Patients with primary or metastatic brain or meningeal tumours were excluded from the study, as were patients with clinically evident congestive heart failure, serious cardiac arrhythmias, or symptoms of coronary heart disease or ischaemia. Patients with serious active infections, and pregnant or lactating women were also excluded from the study. Enrolled patients had not received immunotherapy or chemotherapy within 4 weeks of study entry, or radiotherapy within 3 weeks of study entry.

All patients received information on the purpose and conduct of this study, and provided written, informed consent in accordance with federal and institutional guidelines. This study received institutional ethical approval and was conducted in accordance with the Declaration of Helsinki and good clinical practice.

Treatment plan

This was an open-label, noncontrolled, single-centre (Brussels, Belgium) dose-escalation study in which groups of three to six patients received oral BAY 43-9006 administered in repeated cycles of 21 days on drug followed by a 7-day rest period. The first two groups received 50 mg BAY 43-9006 once daily – either 50 mg every 5 days, or 50 mg every other day (henceforth referred to as 50 mg combination (COMB)). The remaining groups received BAY 43-9006 twice daily (b.i.d.) at a dose of 100, 200, 300, 400, 600, or 800 mg for 21 consecutive days.

Three patients were initially enrolled in each group (Figure 1). Groups were treated according to a standardised dose-escalation scheme, depending on the worst toxicity experienced by patients enrolled at the prior dose level, and the clinical significance of that toxicity. In the absence of DLT within the first 28 days, the next group of three patients was enrolled at the next dose level. If DLT was observed in at least two patients enrolled in a given group within the first 28 days, the MTD was defined as the previous dose level. If only one patient experienced DLT, a further three patients were enrolled in that group. If DLT was observed in at least one more of these six patients, the MTD was defined as the previous dose level. If none of the additional patients in this expanded cohort experienced a DLT, dose escalation continued. Once the MTD was established, up to four additional patients could be enrolled at the MTD level (up to 10 patients in total) to obtain additional safety data at the recommended dose.

Figure 1
figure1

Dose-escalation schema.

Adverse events (AEs) possibly or probably related to the study drug were considered DLTs if they met any of the following criteria: nonhaematological toxicity (excluding alopecia) of at least grade 3 severity according to version 2.0 of the National Cancer Institute Common Toxicity Criteria (NCI-CTC); neutropenia of NCI-CTC grade 4 lasting for 4 days; thrombocytopenia of at least NCI-CTC grade 3. Patients in any cohort who experienced a DLT before the end of a treatment cycle had the number of DLT-free days recorded. Following the appearance of a DLT, study medication was withheld until toxicity resolved or returned to a severity grade 2, or until the principle investigator considered it appropriate to resume treatment. The recovery period was also noted for each patient. Patients resumed BAY 43-9006 at the initial dose, but an intermittent dosing schedule was utilised, depending on the duration of DLT-free days and the DLT recovery time, based on an algorithm. If patients experienced a DLT on this intermittent schedule, BAY 43-9006 was withheld until recovery, after which time the patient received BAY 43-9006 at the next lower dose level.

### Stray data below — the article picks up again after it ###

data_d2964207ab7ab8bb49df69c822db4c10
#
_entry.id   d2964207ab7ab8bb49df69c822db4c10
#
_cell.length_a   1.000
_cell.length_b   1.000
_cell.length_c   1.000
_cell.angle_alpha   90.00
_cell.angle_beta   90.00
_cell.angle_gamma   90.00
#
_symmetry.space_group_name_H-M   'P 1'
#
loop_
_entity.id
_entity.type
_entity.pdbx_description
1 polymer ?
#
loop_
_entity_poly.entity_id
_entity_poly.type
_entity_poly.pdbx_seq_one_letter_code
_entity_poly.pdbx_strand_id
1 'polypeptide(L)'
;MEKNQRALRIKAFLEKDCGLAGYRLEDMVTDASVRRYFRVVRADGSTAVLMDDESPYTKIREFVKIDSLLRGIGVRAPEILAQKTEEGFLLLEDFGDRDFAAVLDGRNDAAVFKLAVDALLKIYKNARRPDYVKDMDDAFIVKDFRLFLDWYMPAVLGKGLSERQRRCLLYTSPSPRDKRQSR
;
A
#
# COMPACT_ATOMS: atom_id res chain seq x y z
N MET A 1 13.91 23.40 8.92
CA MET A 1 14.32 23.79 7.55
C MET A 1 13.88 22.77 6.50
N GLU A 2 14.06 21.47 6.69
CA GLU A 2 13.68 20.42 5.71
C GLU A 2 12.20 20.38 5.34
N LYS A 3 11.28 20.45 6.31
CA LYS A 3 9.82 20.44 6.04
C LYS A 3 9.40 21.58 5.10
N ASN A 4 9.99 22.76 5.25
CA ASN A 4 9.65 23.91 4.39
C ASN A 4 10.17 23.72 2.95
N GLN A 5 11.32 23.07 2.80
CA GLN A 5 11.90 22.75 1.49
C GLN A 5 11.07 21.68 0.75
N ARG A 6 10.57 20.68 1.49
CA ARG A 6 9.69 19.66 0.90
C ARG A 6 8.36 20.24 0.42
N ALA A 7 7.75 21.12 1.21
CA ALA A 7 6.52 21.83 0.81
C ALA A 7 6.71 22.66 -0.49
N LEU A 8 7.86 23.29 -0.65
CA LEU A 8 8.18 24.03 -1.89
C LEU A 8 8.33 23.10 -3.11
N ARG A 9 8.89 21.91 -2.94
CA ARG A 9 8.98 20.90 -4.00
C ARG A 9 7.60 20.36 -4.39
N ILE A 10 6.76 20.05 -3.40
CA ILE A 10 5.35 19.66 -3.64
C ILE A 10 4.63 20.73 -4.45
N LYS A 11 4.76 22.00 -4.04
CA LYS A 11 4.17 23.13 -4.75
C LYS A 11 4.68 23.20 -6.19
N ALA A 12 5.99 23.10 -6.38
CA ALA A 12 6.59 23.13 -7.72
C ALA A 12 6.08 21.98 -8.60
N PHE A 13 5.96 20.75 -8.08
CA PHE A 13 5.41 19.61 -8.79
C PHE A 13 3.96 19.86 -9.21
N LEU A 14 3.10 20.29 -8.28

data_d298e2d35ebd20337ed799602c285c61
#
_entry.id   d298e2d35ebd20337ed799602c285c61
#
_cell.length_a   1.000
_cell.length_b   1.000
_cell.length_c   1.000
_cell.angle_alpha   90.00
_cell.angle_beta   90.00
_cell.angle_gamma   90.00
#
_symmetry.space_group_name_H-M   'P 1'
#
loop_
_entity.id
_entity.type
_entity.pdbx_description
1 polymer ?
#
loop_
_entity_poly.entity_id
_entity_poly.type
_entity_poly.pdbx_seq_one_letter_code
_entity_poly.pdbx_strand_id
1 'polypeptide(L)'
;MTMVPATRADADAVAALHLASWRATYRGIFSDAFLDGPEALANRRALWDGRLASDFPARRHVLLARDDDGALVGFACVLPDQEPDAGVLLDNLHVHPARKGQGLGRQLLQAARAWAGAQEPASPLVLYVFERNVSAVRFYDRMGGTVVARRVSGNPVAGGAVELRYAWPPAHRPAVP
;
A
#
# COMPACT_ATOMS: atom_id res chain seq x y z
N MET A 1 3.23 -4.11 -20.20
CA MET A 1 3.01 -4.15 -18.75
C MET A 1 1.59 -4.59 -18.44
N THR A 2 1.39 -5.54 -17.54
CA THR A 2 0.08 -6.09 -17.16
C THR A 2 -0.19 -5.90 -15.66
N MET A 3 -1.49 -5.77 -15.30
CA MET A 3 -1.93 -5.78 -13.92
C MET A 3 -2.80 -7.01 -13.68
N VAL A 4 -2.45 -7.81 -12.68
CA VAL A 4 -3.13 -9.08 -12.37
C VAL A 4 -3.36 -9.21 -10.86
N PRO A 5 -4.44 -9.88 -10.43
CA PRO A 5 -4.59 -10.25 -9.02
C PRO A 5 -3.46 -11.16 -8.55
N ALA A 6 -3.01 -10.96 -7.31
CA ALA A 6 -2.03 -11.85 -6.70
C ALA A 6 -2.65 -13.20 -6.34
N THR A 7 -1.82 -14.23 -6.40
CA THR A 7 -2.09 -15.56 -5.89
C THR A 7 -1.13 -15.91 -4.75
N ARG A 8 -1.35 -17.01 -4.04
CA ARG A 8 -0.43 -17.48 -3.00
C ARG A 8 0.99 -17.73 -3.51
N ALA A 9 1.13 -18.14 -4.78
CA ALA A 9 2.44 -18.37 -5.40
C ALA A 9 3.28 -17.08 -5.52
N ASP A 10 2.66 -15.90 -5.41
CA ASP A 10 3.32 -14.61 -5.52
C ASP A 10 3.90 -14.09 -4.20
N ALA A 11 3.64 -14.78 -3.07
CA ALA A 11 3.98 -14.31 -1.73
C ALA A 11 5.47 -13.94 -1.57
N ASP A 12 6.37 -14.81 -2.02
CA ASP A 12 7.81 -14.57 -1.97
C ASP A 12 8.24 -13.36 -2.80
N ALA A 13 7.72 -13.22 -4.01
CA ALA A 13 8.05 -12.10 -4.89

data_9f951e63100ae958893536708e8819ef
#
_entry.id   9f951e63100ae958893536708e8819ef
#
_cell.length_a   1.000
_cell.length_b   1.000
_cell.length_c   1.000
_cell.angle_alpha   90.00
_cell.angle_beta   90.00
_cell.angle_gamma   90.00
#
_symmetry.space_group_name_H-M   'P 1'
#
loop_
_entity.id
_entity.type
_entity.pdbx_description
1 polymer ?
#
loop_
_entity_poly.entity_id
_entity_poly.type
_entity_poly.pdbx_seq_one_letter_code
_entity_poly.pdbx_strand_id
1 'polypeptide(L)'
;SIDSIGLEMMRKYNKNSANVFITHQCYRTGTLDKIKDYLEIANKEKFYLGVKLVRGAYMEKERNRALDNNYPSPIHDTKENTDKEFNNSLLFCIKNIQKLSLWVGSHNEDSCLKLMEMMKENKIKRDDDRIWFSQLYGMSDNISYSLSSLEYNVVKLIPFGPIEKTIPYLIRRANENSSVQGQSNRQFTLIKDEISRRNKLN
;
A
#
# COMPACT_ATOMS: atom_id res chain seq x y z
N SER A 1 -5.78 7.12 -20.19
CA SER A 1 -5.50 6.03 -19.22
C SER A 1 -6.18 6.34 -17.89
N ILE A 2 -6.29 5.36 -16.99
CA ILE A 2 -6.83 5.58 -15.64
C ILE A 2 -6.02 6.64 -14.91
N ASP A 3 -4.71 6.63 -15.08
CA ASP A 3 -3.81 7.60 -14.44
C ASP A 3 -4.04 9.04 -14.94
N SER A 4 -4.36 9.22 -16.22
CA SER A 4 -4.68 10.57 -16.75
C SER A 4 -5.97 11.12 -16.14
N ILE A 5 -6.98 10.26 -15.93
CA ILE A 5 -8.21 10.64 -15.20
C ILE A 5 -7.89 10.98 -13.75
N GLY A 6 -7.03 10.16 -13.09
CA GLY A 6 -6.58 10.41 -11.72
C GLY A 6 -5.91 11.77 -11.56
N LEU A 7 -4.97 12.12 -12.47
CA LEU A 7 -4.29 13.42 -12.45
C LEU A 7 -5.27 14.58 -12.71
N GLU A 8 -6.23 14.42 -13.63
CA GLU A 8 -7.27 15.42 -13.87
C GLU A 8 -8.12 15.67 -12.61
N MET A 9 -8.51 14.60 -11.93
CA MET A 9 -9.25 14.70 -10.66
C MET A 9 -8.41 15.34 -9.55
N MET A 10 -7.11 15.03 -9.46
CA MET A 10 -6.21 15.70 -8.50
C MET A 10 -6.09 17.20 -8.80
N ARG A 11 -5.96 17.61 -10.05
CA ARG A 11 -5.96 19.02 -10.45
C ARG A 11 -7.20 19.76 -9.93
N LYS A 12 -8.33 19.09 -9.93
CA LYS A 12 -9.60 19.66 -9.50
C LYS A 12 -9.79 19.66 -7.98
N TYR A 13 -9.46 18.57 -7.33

Patient evaluation

Pretreatment evaluations took place 7 days before enrolment, and included physical examinations (weight, height, vital signs), ECOG performance status, documentation of all measurable or evaluable disease, recording of concurrent medications, routine laboratory evaluations (complete blood counts, platelets, differential counts, biochemistry, and clotting times), and pregnancy tests for women. Pretreatment studies also included an electrocardiogram (ECG) within the 28 days before enrolment.

Physical examinations were performed on day 1 of each treatment cycle, haematological laboratory evaluations twice weekly during the treatment period, and biochemical evaluations twice weekly during the first cycle, and twice per cycle thereafter. Clinical tumour measurements were carried out as part of the physical examination. Scans and X-rays to document the disease were obtained every 8 weeks, and were compared with those obtained prior to treatment. Tumour response was evaluated according to the Response Evaluation Criteria in Solid Tumours (RECIST) system (Therasse et al, 2000). Complete or partial responses (CR or PR) required a confirmatory scan at least 4 weeks later. For an assessment of stable disease (SD), documentation of SD was required at least once 4 weeks from baseline.

Safety

All patients who received at least one dose of BAY 43-9006 were included in the safety analysis. Adverse events were assessed at the end of each cycle and up to 30 days after the last dose of study medication, and were graded according to the NCI-CTC version 2 (Trotti et al, 2000). Patients with grade 3/4 treatment-related toxicities were required to improve to grade 2 before resuming treatment. If tumour progression occurred, treatment with the study medication was discontinued, and a final visit took place within 2 weeks.

Pharmacokinetics

Patients who completed at least one cycle of BAY 43-9006 and had no missing pharmacokinetic measurements were valid for pharmacokinetic analysis. Blood samples from patients in the 100 mg b.i.d. group or higher were collected on days 1, 7, and 21 of the first cycle. Blood samples (2 ml aliquots) were collected at 0 (predose), 2, 3, 4, 6, 12, and 24 h after study drug administration. When BAY 43-9006 was given b.i.d., blood was collected up to 12 h after administration. After the last dosage on day 21, two additional samples were collected 48 and 96 h later.